Patients who go under the knife to remove certain types of brain tumors may wake up feeling more spiritual than before, according to a new study led by psychologist Cosimo Urgesi of the University of Udine in Italy.
As ScienceNow reports, Urgesi selected 88 patients with brain cancer and asked them to fill out a personality questionnaire before and after their surgery. One of the questionnaire's sections centered on "self transcendence," with questions about how close patients feel to other people and nature or how easy they find it to become deeply absorbed in an activity.
The results were quite interesting, as ScienceNow explains:
Patients with malignant tumors in posterior brain regions, including the temporal and parietal cortex, scored higher on the self-transcendence scale on average than did those with tumors in the frontal cortex, Urgesi and colleagues report today in Neuron. Moreover, these posterior tumor patients exhibited even higher self-transcendence scores after surgery. Additional analysis suggested that patients who had lost certain areas of the posterior parietal cortex were the most likely to show increases in self-transcendence. The researchers conclude that these regions normally inhibit transcendent thinking and that the damage caused by the tumor and the surgery weakens this inhibition. The researchers saw no postsurgical change in self-transcendence in the patients with frontal lobe tumors or in a group of meningioma patients, whose tumors in the membranes enveloping the brain could be removed without damaging the organ itself.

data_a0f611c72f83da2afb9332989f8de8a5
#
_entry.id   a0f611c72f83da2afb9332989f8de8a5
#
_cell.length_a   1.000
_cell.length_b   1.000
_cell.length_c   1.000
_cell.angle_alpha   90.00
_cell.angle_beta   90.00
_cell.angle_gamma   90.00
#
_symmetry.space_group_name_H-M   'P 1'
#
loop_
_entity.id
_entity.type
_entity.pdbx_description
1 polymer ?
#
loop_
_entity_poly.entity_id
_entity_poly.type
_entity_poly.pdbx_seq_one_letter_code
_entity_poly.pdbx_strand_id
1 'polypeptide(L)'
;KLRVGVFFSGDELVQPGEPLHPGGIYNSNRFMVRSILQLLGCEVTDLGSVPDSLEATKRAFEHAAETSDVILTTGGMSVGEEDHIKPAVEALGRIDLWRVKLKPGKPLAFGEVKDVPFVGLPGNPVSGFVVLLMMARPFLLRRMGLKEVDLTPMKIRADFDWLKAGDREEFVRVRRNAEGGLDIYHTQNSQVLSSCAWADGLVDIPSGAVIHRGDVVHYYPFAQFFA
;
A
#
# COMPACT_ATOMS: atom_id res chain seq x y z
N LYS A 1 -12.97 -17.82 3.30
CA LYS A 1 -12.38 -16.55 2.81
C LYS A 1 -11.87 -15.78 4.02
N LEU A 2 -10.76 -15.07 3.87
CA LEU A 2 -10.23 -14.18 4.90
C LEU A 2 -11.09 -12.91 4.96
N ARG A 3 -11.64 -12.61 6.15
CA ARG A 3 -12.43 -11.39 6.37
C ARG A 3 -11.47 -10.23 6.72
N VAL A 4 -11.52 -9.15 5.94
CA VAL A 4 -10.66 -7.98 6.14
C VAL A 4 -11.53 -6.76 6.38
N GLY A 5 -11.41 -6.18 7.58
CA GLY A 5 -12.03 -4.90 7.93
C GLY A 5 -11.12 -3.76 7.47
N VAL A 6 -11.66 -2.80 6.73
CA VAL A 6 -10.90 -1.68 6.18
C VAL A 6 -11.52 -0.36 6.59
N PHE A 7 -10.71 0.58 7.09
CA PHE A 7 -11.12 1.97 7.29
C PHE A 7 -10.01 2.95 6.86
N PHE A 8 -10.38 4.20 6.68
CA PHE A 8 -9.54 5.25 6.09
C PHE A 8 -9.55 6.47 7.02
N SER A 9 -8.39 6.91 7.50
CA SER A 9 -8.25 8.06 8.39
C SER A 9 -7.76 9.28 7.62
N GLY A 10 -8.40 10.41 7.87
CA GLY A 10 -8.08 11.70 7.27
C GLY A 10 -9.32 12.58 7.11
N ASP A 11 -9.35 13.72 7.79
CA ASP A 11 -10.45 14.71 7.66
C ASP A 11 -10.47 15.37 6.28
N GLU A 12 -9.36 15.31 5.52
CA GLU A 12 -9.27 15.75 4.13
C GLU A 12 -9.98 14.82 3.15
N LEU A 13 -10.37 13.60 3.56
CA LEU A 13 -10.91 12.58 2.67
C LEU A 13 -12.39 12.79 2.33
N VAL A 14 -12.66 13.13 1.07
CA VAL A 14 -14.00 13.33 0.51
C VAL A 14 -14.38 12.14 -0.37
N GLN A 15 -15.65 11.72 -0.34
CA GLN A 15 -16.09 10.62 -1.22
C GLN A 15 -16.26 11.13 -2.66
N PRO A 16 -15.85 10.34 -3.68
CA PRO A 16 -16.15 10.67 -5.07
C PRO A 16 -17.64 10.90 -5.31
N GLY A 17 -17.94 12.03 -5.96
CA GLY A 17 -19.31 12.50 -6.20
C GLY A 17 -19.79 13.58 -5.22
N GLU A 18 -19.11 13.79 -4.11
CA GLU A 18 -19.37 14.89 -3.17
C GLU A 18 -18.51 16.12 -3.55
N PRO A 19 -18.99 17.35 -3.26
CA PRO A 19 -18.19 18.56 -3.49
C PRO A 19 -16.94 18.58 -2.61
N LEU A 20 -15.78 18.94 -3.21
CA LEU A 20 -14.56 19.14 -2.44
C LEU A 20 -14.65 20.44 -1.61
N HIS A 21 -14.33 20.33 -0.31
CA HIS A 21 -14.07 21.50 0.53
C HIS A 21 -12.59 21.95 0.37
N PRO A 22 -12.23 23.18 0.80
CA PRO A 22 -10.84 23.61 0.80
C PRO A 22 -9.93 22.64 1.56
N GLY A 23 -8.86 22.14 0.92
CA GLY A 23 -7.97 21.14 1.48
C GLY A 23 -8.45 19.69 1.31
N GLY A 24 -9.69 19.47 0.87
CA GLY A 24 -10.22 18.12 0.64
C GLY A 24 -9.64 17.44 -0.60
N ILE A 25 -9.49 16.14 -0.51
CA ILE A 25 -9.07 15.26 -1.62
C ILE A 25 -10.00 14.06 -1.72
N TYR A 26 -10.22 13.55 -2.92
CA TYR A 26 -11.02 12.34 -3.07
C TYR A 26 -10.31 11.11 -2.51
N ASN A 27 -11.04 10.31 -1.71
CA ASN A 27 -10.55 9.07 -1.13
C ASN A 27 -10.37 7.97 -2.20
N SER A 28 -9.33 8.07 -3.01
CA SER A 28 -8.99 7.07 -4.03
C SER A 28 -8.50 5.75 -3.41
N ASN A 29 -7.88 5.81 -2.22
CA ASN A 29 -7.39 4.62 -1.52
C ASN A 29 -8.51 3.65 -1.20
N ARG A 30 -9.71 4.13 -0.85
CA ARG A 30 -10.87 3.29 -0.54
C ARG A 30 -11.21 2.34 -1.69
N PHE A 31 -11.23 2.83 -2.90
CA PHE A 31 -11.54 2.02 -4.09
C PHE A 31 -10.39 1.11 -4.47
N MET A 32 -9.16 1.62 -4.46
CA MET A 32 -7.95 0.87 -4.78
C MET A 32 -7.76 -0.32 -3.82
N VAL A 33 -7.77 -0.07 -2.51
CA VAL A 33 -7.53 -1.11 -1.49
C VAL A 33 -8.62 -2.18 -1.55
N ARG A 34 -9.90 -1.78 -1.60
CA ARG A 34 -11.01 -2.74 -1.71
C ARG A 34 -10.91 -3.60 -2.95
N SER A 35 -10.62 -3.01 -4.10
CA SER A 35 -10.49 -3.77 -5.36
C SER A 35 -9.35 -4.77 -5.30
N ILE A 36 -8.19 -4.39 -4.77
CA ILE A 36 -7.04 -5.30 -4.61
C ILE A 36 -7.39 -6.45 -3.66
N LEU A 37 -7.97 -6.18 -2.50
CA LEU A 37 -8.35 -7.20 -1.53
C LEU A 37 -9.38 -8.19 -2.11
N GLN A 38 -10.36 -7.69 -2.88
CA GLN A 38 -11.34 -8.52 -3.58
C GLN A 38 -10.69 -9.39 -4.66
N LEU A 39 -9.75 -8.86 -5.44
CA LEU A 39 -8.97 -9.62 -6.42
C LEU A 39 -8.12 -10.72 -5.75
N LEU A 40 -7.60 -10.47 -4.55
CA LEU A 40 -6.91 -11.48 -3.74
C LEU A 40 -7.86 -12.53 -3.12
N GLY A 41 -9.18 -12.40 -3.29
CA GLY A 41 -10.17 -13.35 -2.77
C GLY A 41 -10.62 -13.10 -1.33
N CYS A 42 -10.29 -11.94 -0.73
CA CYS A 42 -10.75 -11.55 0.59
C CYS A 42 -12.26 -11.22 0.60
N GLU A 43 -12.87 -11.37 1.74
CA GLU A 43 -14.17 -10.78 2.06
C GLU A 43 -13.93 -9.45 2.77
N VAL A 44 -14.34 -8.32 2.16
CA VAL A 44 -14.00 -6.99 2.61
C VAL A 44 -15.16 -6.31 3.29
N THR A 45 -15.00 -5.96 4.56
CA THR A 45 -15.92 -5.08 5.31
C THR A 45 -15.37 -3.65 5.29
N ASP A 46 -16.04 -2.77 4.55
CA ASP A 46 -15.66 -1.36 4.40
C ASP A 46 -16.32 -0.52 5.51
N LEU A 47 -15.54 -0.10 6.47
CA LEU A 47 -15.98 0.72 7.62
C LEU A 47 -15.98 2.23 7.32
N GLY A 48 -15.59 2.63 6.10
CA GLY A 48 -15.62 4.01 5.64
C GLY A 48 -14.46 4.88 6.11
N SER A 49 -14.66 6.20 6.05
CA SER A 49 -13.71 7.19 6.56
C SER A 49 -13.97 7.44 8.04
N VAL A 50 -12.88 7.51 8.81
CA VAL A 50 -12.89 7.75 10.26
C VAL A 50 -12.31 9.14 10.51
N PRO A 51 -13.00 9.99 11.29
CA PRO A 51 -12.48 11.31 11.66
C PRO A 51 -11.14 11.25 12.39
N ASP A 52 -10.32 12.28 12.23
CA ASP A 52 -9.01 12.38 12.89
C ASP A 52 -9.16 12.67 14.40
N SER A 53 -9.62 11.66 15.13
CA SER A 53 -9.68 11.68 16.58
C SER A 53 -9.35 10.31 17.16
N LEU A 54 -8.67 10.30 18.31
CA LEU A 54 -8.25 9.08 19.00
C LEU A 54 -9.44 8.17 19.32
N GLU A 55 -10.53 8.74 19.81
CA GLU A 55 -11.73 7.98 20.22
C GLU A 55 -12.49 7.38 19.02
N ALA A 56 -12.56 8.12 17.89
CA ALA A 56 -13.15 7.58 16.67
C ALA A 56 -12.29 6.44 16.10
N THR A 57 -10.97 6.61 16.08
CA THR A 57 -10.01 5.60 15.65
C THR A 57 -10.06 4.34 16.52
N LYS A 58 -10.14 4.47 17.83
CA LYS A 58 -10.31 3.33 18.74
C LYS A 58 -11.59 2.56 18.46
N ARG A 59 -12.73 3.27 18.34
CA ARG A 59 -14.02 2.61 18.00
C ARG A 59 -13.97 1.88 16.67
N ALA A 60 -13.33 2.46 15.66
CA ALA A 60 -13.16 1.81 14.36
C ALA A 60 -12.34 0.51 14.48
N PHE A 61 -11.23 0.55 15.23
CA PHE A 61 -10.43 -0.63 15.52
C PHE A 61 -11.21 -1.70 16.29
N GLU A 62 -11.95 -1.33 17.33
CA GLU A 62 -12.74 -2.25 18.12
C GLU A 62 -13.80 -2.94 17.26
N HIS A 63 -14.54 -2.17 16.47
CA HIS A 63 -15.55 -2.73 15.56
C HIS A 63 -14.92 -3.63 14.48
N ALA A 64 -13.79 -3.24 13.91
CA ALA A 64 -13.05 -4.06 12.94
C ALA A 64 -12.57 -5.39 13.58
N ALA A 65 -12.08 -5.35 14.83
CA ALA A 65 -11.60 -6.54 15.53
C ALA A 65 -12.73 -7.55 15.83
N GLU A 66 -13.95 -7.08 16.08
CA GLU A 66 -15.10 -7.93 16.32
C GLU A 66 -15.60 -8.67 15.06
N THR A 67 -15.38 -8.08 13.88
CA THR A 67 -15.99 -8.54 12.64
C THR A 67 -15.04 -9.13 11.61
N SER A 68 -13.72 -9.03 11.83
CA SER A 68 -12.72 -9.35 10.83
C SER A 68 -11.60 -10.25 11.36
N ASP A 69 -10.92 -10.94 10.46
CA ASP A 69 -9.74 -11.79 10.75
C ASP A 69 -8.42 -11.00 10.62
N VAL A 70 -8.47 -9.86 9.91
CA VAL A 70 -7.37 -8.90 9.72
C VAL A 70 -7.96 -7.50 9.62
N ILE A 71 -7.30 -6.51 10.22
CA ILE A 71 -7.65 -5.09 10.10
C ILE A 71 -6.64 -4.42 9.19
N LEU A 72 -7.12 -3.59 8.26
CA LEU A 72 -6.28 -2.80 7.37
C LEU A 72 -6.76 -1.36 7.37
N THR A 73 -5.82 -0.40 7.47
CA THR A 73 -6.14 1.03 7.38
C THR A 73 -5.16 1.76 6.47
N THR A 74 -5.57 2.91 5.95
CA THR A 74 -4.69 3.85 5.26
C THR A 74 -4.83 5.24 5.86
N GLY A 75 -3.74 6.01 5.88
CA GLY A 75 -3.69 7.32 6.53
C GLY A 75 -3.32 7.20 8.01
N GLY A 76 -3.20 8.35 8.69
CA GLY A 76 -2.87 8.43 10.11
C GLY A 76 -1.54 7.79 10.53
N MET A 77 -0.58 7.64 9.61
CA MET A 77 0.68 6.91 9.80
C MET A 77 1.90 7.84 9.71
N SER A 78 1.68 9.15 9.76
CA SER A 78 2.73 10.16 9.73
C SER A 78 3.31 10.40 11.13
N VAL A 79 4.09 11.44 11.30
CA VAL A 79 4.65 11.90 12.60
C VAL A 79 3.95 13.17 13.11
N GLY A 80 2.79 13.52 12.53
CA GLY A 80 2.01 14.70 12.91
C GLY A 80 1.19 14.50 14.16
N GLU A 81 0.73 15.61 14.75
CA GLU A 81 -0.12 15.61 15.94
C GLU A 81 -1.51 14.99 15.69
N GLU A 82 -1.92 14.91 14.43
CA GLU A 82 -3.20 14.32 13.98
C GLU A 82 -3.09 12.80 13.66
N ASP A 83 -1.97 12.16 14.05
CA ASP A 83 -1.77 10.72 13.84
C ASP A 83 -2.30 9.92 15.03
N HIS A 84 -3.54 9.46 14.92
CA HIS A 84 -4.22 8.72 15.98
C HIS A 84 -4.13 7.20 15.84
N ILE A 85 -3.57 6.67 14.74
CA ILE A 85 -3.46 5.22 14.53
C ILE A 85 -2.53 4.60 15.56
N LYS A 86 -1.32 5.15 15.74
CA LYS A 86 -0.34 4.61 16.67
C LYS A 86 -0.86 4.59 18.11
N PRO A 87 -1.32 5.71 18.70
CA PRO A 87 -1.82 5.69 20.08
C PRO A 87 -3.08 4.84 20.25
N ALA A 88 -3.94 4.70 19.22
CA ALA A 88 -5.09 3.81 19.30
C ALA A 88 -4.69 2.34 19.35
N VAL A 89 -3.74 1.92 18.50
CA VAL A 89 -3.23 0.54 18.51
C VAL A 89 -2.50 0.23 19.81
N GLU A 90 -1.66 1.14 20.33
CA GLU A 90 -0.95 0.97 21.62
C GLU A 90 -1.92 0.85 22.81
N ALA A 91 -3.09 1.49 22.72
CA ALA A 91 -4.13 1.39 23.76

That part of the brain doesn't deal with just spirituality. University of Wisconsin neuroscientist Richard Davidson told ScienceNow the same areas of the posterior parietal cortex "have been implicated in providing awareness of the body's position and location in space."
Urgesi's study has attracted some criticism, though. When speaking to Scientific American, Davidson called the questionnaire used in the study a "coarse measure that includes some strange items." Belgian neurologist Rik Vandenberghe further questioned the reliability of self-reporting by patients. And in the ScienceNow article, Danish psychologist Uffe Schjødt laments the dearth of additional information about the subjects, including "religiosity, religious practices, or mystical experiences post-surgery."
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